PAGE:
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Programs in Education

Global Health Media Fellowship

Now Accepting Applications for the 2022-23 Global Health Media Fellow

The need for trusted sources of medical information has never been greater. In order to overcome medical misinformation, the world needs more physicians who are also versed in journalism and communication.

Stanford’s Center for Innovation in Global Health is proud to announce that this year’s application for the Stanford Global Health Media Fellowship is now open. Each year, one fellow is chosen from a pool of students enrolled in U.S. medical institutions committed to a career in global health (candidates do not have to be from Stanford). This opportunity provides medical students with 12 months of practical training in the fundamentals of journalism, communications, and global health reporting on a variety of media platforms, including print, online, broadcast, and social and digital media.

Eligibility:

This fellowship is only available to current allopathic medical students. Students currently in their final year of medical school (4th, or in some cases 5th year) are not eligible to apply. Applicants must be currently enrolled in medical school at an institution in the United States in order to be considered.

Timeline:

This application must be submitted and all documents received no later than 11:59pm, January 31, 2022. Finalists will be notified and interviewed in late February and March. The fellowship begins mid-August, 2022.

Apply Here.

Program Overview

We launched the first U.S. Fellowship in Media and Global Health to teach physicians-in-training to use various media channels to advocate and inform on global health issues. Each year, one fellow is chosen from a national pool of medical students committed to a career in global health. The Fellow learns how reporting on global health issues can impact health and human rights efforts, foundation and government health assistance, and individual health choices.

This opportunity provides medical students with 12 months of practical training in the fundamentals of journalism, communications, and global health reporting on a variety of media platforms, including print, online, broadcast, social and digital media.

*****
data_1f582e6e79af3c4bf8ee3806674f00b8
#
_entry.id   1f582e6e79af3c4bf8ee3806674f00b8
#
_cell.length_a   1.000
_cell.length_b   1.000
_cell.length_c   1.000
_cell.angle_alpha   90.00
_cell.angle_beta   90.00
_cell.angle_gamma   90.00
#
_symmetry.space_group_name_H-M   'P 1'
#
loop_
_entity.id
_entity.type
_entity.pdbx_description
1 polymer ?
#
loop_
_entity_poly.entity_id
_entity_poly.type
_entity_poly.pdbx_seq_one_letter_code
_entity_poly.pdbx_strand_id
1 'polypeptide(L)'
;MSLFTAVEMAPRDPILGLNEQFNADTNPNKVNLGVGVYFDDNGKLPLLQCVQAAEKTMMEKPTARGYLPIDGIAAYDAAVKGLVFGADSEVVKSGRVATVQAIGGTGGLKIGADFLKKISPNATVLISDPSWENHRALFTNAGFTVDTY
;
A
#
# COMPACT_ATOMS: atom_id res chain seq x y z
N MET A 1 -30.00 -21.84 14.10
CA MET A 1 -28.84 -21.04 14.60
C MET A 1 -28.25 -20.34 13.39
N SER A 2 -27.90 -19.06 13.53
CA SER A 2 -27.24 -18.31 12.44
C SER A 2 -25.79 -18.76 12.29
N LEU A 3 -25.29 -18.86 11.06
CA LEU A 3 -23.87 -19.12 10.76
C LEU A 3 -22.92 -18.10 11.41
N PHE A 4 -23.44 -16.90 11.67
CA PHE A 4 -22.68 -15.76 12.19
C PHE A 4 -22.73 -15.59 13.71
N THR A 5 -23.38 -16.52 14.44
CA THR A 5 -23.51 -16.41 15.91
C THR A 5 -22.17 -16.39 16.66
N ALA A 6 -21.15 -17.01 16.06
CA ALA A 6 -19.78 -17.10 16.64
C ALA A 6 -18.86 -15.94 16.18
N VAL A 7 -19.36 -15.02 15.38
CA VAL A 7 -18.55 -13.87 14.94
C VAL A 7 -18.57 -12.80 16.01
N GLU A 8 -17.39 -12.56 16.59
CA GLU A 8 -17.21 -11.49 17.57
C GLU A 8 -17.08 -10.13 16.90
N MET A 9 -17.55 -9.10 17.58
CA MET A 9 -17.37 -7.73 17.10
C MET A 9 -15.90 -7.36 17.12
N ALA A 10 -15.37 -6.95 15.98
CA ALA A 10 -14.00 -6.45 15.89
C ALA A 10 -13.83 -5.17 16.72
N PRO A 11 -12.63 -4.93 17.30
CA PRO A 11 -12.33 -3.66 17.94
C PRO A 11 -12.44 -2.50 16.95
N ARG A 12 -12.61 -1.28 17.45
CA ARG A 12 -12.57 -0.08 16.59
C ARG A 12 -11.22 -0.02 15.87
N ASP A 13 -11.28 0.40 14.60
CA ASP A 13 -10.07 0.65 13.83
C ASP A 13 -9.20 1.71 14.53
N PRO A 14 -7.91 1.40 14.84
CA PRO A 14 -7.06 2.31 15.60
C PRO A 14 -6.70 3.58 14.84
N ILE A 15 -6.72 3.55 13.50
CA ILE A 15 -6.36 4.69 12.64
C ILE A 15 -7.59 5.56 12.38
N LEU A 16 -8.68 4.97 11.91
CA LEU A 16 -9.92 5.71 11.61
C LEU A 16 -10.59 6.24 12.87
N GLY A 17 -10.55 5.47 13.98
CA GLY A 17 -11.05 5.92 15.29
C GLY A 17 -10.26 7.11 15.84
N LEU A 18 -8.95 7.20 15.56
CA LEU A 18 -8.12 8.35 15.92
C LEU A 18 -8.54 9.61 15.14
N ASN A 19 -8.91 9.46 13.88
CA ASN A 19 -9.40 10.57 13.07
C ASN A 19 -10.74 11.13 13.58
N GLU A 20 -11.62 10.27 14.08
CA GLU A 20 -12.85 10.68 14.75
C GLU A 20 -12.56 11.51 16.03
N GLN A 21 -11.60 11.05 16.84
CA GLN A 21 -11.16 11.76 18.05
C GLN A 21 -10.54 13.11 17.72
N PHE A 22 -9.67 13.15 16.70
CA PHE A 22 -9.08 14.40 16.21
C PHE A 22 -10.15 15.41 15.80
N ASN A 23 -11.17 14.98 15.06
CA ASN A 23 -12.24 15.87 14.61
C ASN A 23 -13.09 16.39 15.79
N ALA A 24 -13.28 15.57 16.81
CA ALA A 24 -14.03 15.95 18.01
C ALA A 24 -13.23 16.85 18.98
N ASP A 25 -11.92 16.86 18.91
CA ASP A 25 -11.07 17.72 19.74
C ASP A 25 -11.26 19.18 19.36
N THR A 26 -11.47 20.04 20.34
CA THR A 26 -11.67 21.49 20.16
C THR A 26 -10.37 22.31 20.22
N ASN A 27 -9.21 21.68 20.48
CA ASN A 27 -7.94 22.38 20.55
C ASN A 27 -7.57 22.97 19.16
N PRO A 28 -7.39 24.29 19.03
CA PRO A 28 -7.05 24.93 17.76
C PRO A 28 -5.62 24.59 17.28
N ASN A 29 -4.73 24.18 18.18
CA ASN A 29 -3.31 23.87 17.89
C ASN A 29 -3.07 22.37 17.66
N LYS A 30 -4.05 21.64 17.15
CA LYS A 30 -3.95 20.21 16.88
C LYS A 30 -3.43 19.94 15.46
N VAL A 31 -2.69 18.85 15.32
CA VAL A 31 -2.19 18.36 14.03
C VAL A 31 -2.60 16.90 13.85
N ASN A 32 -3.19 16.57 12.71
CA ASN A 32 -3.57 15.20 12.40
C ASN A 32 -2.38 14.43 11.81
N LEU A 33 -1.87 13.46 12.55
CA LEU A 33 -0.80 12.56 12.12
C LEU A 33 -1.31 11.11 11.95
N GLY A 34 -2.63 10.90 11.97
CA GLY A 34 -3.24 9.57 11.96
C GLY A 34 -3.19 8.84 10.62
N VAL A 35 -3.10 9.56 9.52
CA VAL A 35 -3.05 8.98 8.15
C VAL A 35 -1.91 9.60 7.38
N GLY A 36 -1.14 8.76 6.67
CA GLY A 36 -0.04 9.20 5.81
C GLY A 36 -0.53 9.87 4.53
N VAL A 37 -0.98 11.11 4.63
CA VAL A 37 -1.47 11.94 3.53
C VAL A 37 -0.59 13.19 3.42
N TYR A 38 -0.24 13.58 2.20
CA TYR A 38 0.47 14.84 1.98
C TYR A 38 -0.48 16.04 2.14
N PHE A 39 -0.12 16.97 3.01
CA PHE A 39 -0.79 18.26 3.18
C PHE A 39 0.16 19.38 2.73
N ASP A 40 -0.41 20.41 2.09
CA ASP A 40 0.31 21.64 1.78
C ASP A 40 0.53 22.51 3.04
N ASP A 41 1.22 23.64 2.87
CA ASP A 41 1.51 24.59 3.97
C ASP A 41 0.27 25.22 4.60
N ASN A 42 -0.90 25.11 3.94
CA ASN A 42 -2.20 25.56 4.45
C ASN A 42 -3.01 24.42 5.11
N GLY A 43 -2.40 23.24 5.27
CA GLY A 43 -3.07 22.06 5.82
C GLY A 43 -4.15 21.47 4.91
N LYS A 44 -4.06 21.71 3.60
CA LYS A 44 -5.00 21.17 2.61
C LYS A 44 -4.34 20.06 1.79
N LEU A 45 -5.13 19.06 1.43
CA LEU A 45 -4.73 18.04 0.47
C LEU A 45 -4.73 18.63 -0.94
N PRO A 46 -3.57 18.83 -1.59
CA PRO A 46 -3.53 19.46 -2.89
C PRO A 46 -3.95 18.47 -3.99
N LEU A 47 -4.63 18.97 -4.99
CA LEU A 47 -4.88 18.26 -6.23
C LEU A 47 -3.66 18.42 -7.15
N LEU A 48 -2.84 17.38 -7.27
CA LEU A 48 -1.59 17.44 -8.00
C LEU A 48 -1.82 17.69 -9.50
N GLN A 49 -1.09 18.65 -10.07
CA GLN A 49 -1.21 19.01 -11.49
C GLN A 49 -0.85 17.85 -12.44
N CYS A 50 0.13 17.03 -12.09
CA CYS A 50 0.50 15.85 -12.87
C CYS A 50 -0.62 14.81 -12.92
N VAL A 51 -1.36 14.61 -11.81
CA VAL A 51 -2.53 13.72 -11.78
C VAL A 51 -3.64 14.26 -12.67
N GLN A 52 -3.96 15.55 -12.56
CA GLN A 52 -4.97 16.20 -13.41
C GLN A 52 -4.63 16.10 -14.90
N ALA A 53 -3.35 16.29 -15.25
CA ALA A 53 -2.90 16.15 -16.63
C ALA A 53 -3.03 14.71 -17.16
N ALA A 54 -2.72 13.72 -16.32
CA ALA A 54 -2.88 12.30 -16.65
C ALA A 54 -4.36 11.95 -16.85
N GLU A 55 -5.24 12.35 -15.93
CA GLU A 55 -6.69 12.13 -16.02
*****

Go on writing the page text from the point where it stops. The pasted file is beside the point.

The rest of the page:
Each fellow participates in three rotations over the course of their fellowship year.  The fellow spends the fall quarter (September through December) on campus taking courses in Stanford’s Graduate Program in Journalism. In the winter, the fellow is embedded at CNN (remote or at the Atlanta office, pending travel restrictions) with Dr. Sanjay Gupta to learn the fundamentals of health reporting and gain hands-on experience. In late spring, the fellow pursues an overseas or domestic capstone project of his or her choice, focusing on an under-reported or untold global health story tackling equity issues. A modest travel stipend is awarded in addition to the fellowship.


Goals and Objective

We want to grow the audience for global health stories and we want to make sure the stories that are told are accurate. To help physicians engage with journalists, we designed this program to teach fellows:

  • How journalists and TV medical correspondents select and frame topics, stories, and issues in the field of global health;
  • Techniques to present and write persuasively about science;
  • How to access new channels and technologies for persuasive communication.

Upon completion, the Fellow will produce an in-depth article or other substantive media creation on a global health topic .

The Fellow will return to medical training with the expectation that in addition to treating patients, conducting research or teaching, she or he will also become an advocate and spokesperson for global health issues.

Questions

If you have questions, please email Communications Manager Jamie Hansen at jmhansen@stanford.edu.


Previous Fellows

  • 2011-12: Joyce Ho, Stanford medical student
  • 2012-13: Kristina Krohn, MD, resident at the University of Minnesota
  • 2013-14: Hayley Goldbach, University of Pennsylvania medical student
  • 2014-15: Maren Shapiro, University of Pennsylvania medical student
  • 2015-16: Michael Nedelman, Stanford medical student
  • 2016-17: Priya Raja, University of Texas Southwestern Medical Center medical student
  • 2017-18: Mark Lieber, University of California, Irvine medical student
  • 2018-19: Edith Bracho-Sanchez, Children’s Hospital of Philadelphia pediatric resident
  • 2019-20: Gina Yu, University of Michigan medical student
  • 2020-21: Christopher Rios, Stanford medical student
  • 2021-22: Tasnim Ahmed, Stanford medical student